Where others see impatience and arrogance, they see confidence and willingness to speak out.
Where others see evidence of materialism, they see “necessities”.
Where others see laziness, they see a desire for balance.
Where others see overreliance on technology, they see an desire for efficiency.
The disparity in generational perceptions was explored last year by Harris Internative. The 2008 Harris Study surveyed a crosssection of age groups and asked each generation to rank each other on a number of qualities. Thirty-one percent of Millennials say that they are the “most socially conscious”. The number of Gen X’ers who put Millennials first in socially consciousness was just 19%, similar to the 15% of Boomers who say so.
Newly released research from Pew shows 79% of Americans say they believe there is “a major difference in the point of view of younger people and older people”. What makes this finding especially interesting is that the number of people who see a major difference between the generations is the same today as it was in 1969, at the height of the so-called ‘generation gap’. What’s more, the figure actually went down in the intervening years (see chart).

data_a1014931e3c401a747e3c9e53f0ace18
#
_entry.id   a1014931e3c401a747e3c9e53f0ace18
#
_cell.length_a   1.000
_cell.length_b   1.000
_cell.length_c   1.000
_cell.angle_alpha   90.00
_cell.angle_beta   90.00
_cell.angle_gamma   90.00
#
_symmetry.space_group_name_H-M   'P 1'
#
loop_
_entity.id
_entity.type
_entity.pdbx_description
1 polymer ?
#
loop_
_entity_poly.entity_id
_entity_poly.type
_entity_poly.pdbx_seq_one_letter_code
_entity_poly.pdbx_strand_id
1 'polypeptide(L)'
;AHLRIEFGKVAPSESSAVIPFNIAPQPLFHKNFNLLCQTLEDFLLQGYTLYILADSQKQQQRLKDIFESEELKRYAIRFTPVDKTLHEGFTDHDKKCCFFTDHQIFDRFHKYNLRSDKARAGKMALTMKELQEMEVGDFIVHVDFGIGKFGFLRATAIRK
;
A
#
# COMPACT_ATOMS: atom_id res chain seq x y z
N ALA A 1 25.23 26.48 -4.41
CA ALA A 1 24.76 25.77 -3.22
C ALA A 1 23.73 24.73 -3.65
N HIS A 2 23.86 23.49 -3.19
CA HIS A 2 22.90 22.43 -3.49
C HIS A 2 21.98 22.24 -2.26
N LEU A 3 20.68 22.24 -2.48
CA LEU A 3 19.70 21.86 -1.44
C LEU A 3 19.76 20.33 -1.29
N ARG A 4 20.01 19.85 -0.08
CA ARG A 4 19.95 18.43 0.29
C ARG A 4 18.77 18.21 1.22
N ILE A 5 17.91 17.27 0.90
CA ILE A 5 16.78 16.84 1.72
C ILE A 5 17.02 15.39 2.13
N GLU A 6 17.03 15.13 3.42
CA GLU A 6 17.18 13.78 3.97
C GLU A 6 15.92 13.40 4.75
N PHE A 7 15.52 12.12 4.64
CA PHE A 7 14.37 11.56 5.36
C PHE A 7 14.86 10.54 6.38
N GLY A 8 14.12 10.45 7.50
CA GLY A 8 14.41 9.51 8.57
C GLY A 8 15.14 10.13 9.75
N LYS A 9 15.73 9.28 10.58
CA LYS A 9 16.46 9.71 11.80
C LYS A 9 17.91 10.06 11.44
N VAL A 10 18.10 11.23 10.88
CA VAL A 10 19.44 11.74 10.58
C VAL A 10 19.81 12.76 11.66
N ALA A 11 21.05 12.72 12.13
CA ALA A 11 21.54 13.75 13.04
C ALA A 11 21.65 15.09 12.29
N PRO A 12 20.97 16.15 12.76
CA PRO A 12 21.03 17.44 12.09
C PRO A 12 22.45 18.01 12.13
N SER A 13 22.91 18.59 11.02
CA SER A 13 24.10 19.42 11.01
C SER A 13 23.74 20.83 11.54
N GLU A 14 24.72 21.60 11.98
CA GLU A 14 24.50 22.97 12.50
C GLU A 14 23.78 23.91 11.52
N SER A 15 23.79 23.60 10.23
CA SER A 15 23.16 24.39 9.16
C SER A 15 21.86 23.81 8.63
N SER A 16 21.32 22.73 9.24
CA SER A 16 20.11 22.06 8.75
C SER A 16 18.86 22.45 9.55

The consequences of this misalignment are now being especially felt in the workplace, but they are a caution to marketers, especially those of us over 30. If you are not a Millennial, don’t presume that you think like one.